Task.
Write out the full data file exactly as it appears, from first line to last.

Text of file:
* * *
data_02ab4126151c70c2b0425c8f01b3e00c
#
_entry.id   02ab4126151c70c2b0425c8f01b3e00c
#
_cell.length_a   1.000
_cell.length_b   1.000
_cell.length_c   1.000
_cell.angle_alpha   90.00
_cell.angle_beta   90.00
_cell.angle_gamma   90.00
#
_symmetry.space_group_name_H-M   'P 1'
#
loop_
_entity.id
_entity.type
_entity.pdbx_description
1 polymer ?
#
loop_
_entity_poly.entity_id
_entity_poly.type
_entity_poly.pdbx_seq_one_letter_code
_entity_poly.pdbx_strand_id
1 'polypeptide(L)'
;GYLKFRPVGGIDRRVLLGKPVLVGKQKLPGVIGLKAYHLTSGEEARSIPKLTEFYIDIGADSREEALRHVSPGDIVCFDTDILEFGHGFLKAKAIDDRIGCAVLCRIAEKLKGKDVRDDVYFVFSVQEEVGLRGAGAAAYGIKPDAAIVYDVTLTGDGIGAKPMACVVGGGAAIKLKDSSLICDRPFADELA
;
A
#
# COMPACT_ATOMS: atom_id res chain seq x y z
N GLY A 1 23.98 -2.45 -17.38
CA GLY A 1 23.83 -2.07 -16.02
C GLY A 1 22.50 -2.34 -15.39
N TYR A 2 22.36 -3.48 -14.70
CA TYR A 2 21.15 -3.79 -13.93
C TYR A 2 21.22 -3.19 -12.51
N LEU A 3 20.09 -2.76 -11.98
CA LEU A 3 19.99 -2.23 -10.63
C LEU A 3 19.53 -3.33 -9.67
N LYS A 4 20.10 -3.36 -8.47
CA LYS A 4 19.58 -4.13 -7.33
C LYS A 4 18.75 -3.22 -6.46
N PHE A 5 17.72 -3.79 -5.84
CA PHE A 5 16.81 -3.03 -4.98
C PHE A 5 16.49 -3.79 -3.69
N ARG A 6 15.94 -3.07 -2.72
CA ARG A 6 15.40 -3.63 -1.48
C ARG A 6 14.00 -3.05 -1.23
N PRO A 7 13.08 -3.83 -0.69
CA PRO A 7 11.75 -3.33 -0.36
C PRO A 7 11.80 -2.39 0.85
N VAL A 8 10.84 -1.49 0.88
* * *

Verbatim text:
data_02ab4126151c70c2b0425c8f01b3e00c
#
_entry.id   02ab4126151c70c2b0425c8f01b3e00c
#
_cell.length_a   1.000
_cell.length_b   1.000
_cell.length_c   1.000
_cell.angle_alpha   90.00
_cell.angle_beta   90.00
_cell.angle_gamma   90.00
#
_symmetry.space_group_name_H-M   'P 1'
#
loop_
_entity.id
_entity.type
_entity.pdbx_description
1 polymer ?
#
loop_
_entity_poly.entity_id
_entity_poly.type
_entity_poly.pdbx_seq_one_letter_code
_entity_poly.pdbx_strand_id
1 'polypeptide(L)'
;GYLKFRPVGGIDRRVLLGKPVLVGKQKLPGVIGLKAYHLTSGEEARSIPKLTEFYIDIGADSREEALRHVSPGDIVCFDTDILEFGHGFLKAKAIDDRIGCAVLCRIAEKLKGKDVRDDVYFVFSVQEEVGLRGAGAAAYGIKPDAAIVYDVTLTGDGIGAKPMACVVGGGAAIKLKDSSLICDRPFADELA
;
A
#
# COMPACT_ATOMS: atom_id res chain seq x y z
N GLY A 1 23.98 -2.45 -17.38
CA GLY A 1 23.83 -2.07 -16.02
C GLY A 1 22.50 -2.34 -15.39
N TYR A 2 22.36 -3.48 -14.70
CA TYR A 2 21.15 -3.79 -13.93
C TYR A 2 21.22 -3.19 -12.51
N LEU A 3 20.09 -2.76 -11.98
CA LEU A 3 19.99 -2.23 -10.63
C LEU A 3 19.53 -3.33 -9.67
N LYS A 4 20.10 -3.36 -8.47
CA LYS A 4 19.58 -4.13 -7.33
C LYS A 4 18.75 -3.22 -6.46
N PHE A 5 17.72 -3.79 -5.84
CA PHE A 5 16.81 -3.03 -4.98
C PHE A 5 16.49 -3.79 -3.69
N ARG A 6 15.94 -3.07 -2.72
CA ARG A 6 15.40 -3.63 -1.48
C ARG A 6 14.00 -3.05 -1.23
N PRO A 7 13.08 -3.83 -0.69
CA PRO A 7 11.75 -3.33 -0.36
C PRO A 7 11.80 -2.39 0.85
N VAL A 8 10.84 -1.49 0.88